Routes to become MDx Professionals
The ability of a medical laboratory professional (or other appropriate laboratory professional) to perform molecular diagnostic testing has become critical to the laboratory medicine profession. Knowledge of methodology associated with detection and surveillance of pathogens, cancer biomarkers, inherited genetic disorders or other biomarkers is imperative for the current and future professional. The field is currently in need of well-trained medical laboratory professionals with strong biomedical science and medical laboratory science backgrounds and a thorough understanding of technologies used in assay development who can bridge the current state of practice with continuing developments in high complexity testing.
The best way to work in the field of MDx, command a handsome salary and learn to validate new molecular assays is to become a certified technologist in molecular biology. The American Society for Clinical Pathology (ASCP) Board of Certification (BOC) offers a certification exam for eligible candidates. A bachelor's or master’s degree from a National Accrediting Agency for Clinical Laboratory Sciences (NAACLS)-accredited Diagnostic Molecular Science (DMS) program or Medical Laboratory Science (MLS) program is the fastest route to become eligible to sit for the exam. There are currently 8 NAACLS-accredited DMS programs offering a variety of options, ranging from certificates to undergraduate and graduate degrees. Although less applicable to those interested in infectious disease, there are also NAACL- accredited program in cytogenetics, and ASCP (BOC) offers a technologist in cytogenetics (CG) certification exam. Currently, there are only 4 NAACLS-accredited programs in the U.S. for cytogenetics. These degrees (DMS and CG) give graduates the skills to immediately start working in the field and validating new molecular assays to expand the molecular testing menu for more personalized patient care.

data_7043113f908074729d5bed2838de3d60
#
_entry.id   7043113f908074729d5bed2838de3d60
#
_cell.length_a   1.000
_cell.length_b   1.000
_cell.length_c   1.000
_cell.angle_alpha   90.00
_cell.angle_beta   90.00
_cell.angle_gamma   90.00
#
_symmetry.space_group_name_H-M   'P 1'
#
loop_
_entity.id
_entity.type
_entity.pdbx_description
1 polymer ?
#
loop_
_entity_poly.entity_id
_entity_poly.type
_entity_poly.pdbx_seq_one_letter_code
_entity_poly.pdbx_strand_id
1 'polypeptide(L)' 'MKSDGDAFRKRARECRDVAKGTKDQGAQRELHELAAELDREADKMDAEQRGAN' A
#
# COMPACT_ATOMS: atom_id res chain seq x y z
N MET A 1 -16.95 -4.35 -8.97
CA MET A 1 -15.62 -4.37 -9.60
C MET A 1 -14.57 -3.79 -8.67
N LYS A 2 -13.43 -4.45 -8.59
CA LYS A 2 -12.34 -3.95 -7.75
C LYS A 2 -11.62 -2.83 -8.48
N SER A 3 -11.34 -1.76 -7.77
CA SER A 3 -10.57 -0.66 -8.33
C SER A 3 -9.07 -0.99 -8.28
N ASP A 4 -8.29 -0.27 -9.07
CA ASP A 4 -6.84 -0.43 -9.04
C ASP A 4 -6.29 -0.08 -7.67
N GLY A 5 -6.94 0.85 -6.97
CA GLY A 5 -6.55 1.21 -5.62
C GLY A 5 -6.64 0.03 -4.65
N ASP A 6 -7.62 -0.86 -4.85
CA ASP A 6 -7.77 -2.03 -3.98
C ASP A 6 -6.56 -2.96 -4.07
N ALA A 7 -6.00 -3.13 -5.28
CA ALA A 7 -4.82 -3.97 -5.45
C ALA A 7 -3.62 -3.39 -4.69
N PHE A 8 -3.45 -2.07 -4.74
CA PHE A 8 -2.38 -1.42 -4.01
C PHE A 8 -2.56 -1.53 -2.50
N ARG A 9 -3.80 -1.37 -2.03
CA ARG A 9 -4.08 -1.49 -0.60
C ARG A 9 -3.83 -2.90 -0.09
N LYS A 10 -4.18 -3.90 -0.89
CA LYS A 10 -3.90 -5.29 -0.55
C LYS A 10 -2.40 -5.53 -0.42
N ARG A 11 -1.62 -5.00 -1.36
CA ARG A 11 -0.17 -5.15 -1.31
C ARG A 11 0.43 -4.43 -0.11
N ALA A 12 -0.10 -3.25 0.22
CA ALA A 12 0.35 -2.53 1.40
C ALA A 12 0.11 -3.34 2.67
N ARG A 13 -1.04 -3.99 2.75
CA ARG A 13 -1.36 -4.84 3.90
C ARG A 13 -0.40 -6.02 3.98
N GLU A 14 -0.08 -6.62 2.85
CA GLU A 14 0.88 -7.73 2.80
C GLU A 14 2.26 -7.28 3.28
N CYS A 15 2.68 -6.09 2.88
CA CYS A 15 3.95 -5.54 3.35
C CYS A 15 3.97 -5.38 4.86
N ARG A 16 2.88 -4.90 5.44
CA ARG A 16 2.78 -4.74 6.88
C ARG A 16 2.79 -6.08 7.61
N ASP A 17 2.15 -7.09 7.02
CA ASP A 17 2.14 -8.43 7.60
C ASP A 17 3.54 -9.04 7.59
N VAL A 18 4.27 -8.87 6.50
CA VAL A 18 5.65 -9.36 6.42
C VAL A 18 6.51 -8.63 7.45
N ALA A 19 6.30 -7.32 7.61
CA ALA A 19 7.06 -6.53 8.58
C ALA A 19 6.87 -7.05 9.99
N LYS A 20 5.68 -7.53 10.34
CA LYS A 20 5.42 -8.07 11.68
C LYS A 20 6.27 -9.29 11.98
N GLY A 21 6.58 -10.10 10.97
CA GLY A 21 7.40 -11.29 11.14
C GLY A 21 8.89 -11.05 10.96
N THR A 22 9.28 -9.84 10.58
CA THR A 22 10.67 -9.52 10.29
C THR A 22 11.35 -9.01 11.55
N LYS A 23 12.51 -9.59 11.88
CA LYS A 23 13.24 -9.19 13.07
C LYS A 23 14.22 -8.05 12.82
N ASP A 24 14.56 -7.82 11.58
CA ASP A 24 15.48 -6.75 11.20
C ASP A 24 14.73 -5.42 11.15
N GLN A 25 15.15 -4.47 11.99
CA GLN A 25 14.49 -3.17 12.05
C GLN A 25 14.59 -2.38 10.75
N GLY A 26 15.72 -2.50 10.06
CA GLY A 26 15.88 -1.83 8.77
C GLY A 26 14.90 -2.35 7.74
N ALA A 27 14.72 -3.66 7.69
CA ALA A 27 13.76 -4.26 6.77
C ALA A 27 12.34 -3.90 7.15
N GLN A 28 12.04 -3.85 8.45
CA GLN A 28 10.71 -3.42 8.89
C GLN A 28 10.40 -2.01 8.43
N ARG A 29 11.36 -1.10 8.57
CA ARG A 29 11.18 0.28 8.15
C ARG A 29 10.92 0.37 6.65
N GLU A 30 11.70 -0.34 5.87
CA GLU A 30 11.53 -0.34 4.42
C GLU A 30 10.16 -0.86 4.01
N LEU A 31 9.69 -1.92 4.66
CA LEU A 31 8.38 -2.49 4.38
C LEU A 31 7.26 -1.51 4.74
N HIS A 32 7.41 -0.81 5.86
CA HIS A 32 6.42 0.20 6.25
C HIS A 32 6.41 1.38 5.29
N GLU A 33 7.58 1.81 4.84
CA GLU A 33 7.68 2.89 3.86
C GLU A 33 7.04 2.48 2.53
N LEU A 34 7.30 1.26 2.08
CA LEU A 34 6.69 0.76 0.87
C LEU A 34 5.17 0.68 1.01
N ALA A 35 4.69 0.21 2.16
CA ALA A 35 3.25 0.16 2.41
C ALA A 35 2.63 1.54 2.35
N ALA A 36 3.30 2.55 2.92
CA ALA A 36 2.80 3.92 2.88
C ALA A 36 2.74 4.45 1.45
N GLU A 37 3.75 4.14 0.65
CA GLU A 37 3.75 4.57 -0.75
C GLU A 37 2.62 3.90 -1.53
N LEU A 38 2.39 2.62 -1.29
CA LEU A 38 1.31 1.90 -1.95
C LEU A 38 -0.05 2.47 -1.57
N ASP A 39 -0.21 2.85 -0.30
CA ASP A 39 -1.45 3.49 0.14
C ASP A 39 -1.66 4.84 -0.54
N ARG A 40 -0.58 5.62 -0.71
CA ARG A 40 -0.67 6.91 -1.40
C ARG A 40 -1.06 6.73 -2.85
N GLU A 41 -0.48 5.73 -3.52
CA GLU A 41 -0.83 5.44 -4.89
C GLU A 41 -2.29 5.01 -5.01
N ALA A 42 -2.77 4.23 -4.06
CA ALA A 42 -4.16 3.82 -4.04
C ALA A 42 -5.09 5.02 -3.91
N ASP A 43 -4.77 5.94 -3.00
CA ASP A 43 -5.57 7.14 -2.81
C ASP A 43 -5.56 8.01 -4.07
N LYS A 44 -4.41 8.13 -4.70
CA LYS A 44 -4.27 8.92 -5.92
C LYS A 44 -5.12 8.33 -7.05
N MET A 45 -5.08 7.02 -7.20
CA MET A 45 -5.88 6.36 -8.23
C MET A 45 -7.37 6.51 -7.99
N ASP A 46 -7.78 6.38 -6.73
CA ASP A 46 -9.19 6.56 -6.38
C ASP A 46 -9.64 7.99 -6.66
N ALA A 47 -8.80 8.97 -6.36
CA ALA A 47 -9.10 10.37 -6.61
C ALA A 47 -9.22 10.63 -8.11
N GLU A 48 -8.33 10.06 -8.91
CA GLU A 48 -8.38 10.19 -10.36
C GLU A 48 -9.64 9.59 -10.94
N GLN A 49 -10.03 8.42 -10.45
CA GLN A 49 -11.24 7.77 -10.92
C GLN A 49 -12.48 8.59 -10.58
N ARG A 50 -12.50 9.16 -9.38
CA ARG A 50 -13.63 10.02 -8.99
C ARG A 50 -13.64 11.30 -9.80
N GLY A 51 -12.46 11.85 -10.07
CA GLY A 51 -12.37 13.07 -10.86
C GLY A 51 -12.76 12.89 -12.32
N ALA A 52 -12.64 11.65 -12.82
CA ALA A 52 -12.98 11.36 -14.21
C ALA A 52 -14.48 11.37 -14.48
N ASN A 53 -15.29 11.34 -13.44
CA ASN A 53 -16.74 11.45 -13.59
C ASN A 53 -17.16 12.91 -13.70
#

The issues surrounding the advancement of molecular diagnostics will continue to grow in the race to enhance care for individuals using genomic and metagenomic information. Those in the field need to be adaptable, analytical and ethically responsible to forge a new and exciting path of personalized medicine.
Article adapted from American Society for Microbiology. July 7, 2021